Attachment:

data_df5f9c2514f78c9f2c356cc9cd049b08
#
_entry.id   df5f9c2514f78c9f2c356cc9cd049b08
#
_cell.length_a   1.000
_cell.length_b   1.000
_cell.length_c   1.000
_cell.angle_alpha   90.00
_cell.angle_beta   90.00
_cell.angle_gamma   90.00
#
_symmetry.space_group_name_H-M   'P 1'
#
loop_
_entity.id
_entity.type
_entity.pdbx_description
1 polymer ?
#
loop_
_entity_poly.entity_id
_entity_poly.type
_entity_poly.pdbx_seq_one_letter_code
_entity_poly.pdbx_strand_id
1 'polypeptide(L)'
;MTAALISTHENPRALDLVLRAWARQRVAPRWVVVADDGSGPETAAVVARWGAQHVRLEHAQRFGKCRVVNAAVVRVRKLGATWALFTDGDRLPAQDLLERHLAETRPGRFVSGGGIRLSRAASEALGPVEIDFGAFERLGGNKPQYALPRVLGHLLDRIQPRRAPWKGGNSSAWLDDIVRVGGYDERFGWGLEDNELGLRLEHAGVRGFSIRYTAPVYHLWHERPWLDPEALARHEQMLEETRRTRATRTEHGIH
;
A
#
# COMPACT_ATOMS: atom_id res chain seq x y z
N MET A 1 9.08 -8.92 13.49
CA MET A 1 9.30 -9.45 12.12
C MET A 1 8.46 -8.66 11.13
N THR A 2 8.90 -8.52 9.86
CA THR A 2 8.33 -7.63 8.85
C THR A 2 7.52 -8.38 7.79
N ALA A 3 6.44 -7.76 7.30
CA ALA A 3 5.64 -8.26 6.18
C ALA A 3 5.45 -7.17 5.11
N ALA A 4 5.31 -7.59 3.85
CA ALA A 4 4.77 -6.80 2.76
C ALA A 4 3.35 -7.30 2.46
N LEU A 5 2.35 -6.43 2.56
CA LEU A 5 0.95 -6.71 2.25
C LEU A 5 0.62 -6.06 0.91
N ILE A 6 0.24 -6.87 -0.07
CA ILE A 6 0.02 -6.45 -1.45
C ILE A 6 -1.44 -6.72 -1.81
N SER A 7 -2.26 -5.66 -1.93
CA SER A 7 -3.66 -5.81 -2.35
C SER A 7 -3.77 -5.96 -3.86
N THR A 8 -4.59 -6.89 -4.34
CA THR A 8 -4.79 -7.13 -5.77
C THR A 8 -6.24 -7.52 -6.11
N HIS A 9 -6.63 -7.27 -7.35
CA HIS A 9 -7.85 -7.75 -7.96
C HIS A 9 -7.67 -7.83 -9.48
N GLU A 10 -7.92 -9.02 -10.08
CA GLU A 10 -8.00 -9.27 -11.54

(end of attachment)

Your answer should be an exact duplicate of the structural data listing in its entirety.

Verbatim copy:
data_df5f9c2514f78c9f2c356cc9cd049b08
#
_entry.id   df5f9c2514f78c9f2c356cc9cd049b08
#
_cell.length_a   1.000
_cell.length_b   1.000
_cell.length_c   1.000
_cell.angle_alpha   90.00
_cell.angle_beta   90.00
_cell.angle_gamma   90.00
#
_symmetry.space_group_name_H-M   'P 1'
#
loop_
_entity.id
_entity.type
_entity.pdbx_description
1 polymer ?
#
loop_
_entity_poly.entity_id
_entity_poly.type
_entity_poly.pdbx_seq_one_letter_code
_entity_poly.pdbx_strand_id
1 'polypeptide(L)'
;MTAALISTHENPRALDLVLRAWARQRVAPRWVVVADDGSGPETAAVVARWGAQHVRLEHAQRFGKCRVVNAAVVRVRKLGATWALFTDGDRLPAQDLLERHLAETRPGRFVSGGGIRLSRAASEALGPVEIDFGAFERLGGNKPQYALPRVLGHLLDRIQPRRAPWKGGNSSAWLDDIVRVGGYDERFGWGLEDNELGLRLEHAGVRGFSIRYTAPVYHLWHERPWLDPEALARHEQMLEETRRTRATRTEHGIH
;
A
#
# COMPACT_ATOMS: atom_id res chain seq x y z
N MET A 1 9.08 -8.92 13.49
CA MET A 1 9.30 -9.45 12.12
C MET A 1 8.46 -8.66 11.13
N THR A 2 8.90 -8.52 9.86
CA THR A 2 8.33 -7.63 8.85
C THR A 2 7.52 -8.38 7.79
N ALA A 3 6.44 -7.76 7.30
CA ALA A 3 5.64 -8.26 6.18
C ALA A 3 5.45 -7.17 5.11
N ALA A 4 5.31 -7.59 3.85
CA ALA A 4 4.77 -6.80 2.76
C ALA A 4 3.35 -7.30 2.46
N LEU A 5 2.35 -6.43 2.56
CA LEU A 5 0.95 -6.71 2.25
C LEU A 5 0.62 -6.06 0.91
N ILE A 6 0.24 -6.87 -0.07
CA ILE A 6 0.02 -6.45 -1.45
C ILE A 6 -1.44 -6.72 -1.81
N SER A 7 -2.26 -5.66 -1.93
CA SER A 7 -3.66 -5.81 -2.35
C SER A 7 -3.77 -5.96 -3.86
N THR A 8 -4.59 -6.89 -4.34
CA THR A 8 -4.79 -7.13 -5.77
C THR A 8 -6.24 -7.52 -6.11
N HIS A 9 -6.63 -7.27 -7.35
CA HIS A 9 -7.85 -7.75 -7.96
C HIS A 9 -7.67 -7.83 -9.48
N GLU A 10 -7.92 -9.02 -10.08
CA GLU A 10 -8.00 -9.27 -11.54